15 y.o. DBH student at ASU

Discussion in 'General Distance Learning Discussions' started by chrisjm18, Aug 31, 2021.

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  1. sanantone

    sanantone Well-Known Member

    Instead of a dissertation, the DBH has an applied project.
     
  2. LearningAddict

    LearningAddict Well-Known Member

    A DBH holder is not eligible for licensure in the United States (although there could be some exceptions somewhere). But wouldn't it be something to be seen by a 9 year old, lol?
     
  3. jonlevy

    jonlevy Active Member

    Just a stunt, an obvious one by the parents and the college. Good reason not to go there.
     
  4. SteveFoerster

    SteveFoerster Resident Gadfly Staff Member

    For a situation about which we actually know very little, you're sure laying judgment on with a trowel.
     
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  5. b4cz28

    b4cz28 Active Member

    This is absolutely absurd. I was combing the horrible comments and learned a bit more. She didn't attend classes, was able to take work home, basically at every turn where she could have some public scurutny, it's avoided. No classmates, no public papers, no dissertation... nothing. She didn't engage with normal faculty and seems to being used a pawn for pr.
     
  6. sanantone

    sanantone Well-Known Member

    Huh? Meeting the admissions requirements for the DBH with the management concentration is not hard. Generally, ASU online is not highly selective. Other than being young, how is she any different from the other applicants? Having a high acceptance rate is not a PR stunt. She completed the courses that she needed in the DBH program and graduated.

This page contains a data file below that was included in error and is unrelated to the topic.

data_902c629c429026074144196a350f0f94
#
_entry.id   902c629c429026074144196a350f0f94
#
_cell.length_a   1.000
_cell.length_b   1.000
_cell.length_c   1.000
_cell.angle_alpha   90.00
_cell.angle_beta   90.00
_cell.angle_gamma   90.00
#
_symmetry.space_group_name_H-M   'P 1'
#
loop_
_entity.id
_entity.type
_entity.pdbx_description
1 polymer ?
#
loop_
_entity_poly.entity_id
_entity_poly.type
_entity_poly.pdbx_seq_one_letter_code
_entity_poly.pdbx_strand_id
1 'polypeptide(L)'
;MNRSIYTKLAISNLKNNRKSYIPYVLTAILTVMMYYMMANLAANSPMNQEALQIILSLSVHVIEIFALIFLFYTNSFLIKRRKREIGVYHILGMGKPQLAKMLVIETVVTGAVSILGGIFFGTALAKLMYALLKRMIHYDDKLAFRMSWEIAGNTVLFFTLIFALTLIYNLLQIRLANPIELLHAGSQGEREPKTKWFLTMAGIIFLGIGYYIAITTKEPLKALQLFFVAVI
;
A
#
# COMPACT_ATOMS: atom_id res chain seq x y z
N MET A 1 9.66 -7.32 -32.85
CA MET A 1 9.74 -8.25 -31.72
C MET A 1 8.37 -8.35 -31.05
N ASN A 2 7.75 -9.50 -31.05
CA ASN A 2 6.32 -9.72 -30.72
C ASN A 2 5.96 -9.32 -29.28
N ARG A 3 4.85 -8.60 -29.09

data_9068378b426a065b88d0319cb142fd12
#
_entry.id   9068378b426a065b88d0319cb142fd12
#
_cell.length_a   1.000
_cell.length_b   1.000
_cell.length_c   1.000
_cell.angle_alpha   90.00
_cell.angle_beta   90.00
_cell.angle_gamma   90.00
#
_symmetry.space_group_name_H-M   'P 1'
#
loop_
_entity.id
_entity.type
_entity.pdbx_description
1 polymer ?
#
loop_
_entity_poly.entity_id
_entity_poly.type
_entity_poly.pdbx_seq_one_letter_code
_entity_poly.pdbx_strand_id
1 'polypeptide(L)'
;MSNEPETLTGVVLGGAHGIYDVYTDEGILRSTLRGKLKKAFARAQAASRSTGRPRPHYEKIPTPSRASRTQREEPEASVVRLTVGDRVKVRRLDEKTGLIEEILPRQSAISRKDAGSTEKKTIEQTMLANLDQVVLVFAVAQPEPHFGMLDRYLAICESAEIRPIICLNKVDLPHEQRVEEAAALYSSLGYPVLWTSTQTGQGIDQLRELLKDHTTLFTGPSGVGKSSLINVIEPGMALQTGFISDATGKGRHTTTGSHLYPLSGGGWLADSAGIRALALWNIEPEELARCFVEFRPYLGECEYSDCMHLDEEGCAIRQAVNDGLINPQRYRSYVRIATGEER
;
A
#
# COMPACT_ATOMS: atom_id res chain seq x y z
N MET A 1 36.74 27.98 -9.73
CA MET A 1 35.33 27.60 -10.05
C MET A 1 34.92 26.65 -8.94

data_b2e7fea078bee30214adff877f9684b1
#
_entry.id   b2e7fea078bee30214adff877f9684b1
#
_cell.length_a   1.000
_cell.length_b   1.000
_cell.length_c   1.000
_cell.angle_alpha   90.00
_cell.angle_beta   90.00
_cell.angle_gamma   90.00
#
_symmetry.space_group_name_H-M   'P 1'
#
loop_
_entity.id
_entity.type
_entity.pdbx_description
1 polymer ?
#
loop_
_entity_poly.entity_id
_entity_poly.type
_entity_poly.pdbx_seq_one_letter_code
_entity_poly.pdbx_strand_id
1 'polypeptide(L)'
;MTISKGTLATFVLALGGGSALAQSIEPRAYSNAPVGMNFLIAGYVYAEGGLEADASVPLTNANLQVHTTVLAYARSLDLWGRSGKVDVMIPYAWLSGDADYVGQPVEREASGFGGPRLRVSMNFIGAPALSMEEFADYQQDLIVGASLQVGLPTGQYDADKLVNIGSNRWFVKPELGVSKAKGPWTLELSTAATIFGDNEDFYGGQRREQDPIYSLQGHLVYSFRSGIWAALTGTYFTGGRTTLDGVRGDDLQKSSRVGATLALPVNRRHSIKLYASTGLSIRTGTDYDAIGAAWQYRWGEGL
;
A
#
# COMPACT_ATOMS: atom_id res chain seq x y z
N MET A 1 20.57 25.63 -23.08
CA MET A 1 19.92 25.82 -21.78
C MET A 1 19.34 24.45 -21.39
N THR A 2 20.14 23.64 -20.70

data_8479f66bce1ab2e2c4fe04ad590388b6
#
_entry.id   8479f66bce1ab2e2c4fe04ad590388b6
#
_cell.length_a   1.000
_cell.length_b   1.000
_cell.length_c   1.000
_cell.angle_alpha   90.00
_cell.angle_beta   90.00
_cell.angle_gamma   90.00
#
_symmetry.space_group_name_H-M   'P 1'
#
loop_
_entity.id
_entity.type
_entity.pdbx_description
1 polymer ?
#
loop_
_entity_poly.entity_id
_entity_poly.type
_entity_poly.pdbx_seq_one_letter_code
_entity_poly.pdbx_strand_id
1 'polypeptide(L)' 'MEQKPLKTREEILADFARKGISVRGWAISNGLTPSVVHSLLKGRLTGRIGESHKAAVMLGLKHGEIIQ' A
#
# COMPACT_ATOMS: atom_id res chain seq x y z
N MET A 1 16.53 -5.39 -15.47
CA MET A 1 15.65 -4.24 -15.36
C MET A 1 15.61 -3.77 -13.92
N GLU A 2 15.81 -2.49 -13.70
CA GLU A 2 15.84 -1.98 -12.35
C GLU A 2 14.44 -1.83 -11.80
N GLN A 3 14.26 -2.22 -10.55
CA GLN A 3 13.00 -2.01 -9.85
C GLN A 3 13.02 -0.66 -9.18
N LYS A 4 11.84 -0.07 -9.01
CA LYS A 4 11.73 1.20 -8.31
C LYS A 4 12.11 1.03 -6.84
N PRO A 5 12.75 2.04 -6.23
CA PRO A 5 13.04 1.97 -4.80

The DBH is a 100% online program and is only offered online. It's been that way for years. You're acting as if they created this program just for her. It is very common for homeschooled, accelerated students to attend online programs. This is a distance education forum. If you're going to question her online degrees, then you might as well question the degrees of everyone here.
     
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  7. Jonathan Whatley

    Jonathan Whatley Well-Known Member

    There's an extensive history of precociously young graduates of undergraduate degrees, on campus and by distance. For generations there have been individual special cases at countless colleges and early college programs at numerous colleges. A physical campus devoted exclusively to early college students, Bard College at Simon's Rock, admitted its first class in 1966 and has operated continuously since.

    There's a thinner history of precociously young graduates of graduate degrees but as graduate degrees become more accessible and common it's no surprise that more do.
     
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  8. Johann

    Johann Well-Known Member

    What sanantone said - all of it - plus there is no dissertation required in this program. There IS a capstone, which is not the same thing.
    From the ASU program page at https://asuonline.asu.edu/online-degree-programs/graduate/doctor-behavioral-health-management/

    "This program culminates with a unique capstone research project where you’ll develop a comprehensive business plan that aligns with your personal and professional interests."
     
  9. sanantone

    sanantone Well-Known Member

  10. jonlevy

    jonlevy Active Member

    If it don't sound right, it likely isn't. Cheating at online schools and B&M schools is rampant - no one wants to talk about it. When I was taking my PhD at state u, it was common knolwedge the students from a certain very large foreign country cheated on everything. One finally got caught taking comprehensive exams with a memory stick (might have been a disk as it was like 20 years ago) in hand and trying to submit an essay another of their cohort had submitted the year before. Home schoolers especially from the online charter schools often get a helping hand from mommy and daddy.
     
  11. Stanislav

    Stanislav Well-Known Member

    Hogwash. The truth is, you have no idea about what this particular student did, and your experience has nothing in common with this situation.